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WellPoint profit up; forecast is lowered

The health insurer beats expectations but its stock falls as it cuts an enrollment projection.

October 26, 2006|From Reuters

WellPoint Inc. said Wednesday that quarterly profit rose 27% as the health insurer better controlled overhead, but it cut its full-year enrollment forecast and reported medical cost trends that disappointed some analysts.

Shares of Indianapolis-based WellPoint, the largest U.S. health insurer by enrollment and parent of Blue Cross of California, fell 2.7%, with its results dragging down other insurers, even though its third-quarter profit was slightly above expectations.

Net income rose to $811 million, or $1.29 a share, compared with $641 million, or $1.02, a year earlier.

Excluding a per-share tax benefit of 4 cents and net realized investment gains of 1 cent, earnings were $1.24 a share. That was a penny ahead of the $1.23 expected by analysts, according to Reuters Estimates.

The company's medical enrollment rose by 5.2 million members to 34.2 million from a year earlier, including about 4.8 million members added through its $6.5-billion purchase of rival WellChoice Inc. in December.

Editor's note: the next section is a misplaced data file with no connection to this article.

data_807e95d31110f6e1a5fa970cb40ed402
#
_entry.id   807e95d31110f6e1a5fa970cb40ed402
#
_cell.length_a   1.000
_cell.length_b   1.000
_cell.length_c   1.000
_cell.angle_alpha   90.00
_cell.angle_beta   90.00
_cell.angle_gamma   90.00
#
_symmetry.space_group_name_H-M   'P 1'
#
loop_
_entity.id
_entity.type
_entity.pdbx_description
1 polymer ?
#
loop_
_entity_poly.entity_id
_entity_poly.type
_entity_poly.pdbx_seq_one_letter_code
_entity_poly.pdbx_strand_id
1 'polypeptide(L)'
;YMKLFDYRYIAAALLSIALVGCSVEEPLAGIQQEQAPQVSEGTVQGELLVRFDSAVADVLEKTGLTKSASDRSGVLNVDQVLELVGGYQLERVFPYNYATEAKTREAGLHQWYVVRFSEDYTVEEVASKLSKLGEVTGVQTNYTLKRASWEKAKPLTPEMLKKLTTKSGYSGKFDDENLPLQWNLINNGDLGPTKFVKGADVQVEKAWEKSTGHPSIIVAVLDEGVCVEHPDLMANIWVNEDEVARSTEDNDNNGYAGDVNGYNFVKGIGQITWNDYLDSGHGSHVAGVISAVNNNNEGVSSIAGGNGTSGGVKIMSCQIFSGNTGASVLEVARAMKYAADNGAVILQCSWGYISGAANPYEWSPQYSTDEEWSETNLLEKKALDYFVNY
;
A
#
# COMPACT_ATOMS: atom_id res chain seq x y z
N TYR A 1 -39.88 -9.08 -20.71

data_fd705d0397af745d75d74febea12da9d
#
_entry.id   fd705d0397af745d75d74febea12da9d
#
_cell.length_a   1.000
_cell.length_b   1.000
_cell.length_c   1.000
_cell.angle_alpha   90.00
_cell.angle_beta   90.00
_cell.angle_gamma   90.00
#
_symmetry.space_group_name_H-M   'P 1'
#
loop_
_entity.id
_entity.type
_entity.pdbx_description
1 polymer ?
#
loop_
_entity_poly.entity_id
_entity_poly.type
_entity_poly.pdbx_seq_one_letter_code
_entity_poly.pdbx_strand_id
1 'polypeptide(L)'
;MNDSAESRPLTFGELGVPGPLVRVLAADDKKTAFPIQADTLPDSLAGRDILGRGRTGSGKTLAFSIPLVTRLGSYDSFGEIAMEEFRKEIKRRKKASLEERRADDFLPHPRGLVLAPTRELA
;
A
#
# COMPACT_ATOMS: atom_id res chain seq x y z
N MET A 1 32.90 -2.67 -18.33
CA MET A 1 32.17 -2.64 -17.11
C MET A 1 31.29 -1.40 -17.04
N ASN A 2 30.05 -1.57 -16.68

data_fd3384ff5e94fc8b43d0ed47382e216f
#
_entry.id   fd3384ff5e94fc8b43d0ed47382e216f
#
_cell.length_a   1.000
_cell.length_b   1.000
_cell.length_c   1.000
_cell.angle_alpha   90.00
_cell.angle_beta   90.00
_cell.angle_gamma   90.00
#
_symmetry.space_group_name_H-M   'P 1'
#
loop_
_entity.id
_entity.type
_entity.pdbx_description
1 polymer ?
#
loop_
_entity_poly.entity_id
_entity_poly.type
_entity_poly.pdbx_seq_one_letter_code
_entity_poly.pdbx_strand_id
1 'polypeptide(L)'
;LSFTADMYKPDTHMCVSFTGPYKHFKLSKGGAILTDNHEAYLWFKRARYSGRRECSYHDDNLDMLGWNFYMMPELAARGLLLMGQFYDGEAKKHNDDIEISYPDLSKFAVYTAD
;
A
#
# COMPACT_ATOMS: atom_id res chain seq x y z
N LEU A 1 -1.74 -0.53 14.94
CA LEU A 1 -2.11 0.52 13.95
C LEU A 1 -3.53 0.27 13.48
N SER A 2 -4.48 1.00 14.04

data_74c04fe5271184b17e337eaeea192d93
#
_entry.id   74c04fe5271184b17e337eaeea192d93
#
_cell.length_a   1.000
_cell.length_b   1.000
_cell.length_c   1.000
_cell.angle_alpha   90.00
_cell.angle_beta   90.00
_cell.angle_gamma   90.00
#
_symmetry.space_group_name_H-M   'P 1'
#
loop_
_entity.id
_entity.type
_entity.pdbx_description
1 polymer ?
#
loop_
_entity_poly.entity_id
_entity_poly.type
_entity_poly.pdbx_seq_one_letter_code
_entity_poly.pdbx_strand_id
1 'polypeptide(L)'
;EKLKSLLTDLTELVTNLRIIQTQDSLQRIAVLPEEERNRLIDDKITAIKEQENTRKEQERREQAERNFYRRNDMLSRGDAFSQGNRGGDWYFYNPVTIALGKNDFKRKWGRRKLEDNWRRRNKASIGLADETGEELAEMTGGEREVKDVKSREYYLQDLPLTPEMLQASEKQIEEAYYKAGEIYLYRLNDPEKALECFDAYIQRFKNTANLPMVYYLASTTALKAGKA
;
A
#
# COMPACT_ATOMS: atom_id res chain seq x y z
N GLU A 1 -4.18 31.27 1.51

However, Bank of America analyst Joseph France said in a research note that WellPoint's medical enrollment grew by only 27,000 members from the second quarter -- "really disappointing for a company that enrolls business year-round."

WellPoint projected medical enrollment of about 34.3 million members at year-end, down from the 34.5 million it had forecast in July.

The company's sales, general and administrative expense ratio was 15.5% in the quarter, down from 16.8% a year earlier. WellPoint said the improvement stemmed from controlling spending and various efficiencies, including those gained by integrating acquisitions.

WellPoint expects to lower that expense ratio by as much as 2 percentage points over the next three to five years, Chief Financial Officer David Colby told analysts on a conference call.

The company's benefit expense ratio, a key barometer that measures medical costs as a percentage of premium dollars, worsened by a tenth of a percentage point to 81.3% from the second quarter and by 1.8 percentage points from a year earlier.

WellPoint said the worsening of the ratio, which came in below several analysts' expectations, resulted mainly from adding the New York state prescription drug contract, which has a higher-than-average benefit expense ratio, and increased medical expenses for a federal employee contract.

WellPoint shares fell $2.09 on Wednesday to $76.53.

The shares have fallen more than 4% this year, a smaller drop than those of rivals UnitedHealth Group Inc. and Aetna Inc., which reports earnings today.

Shares of UnitedHealth fell $1.21 to $48.63, while Aetna declined $1.02 to $38.53.

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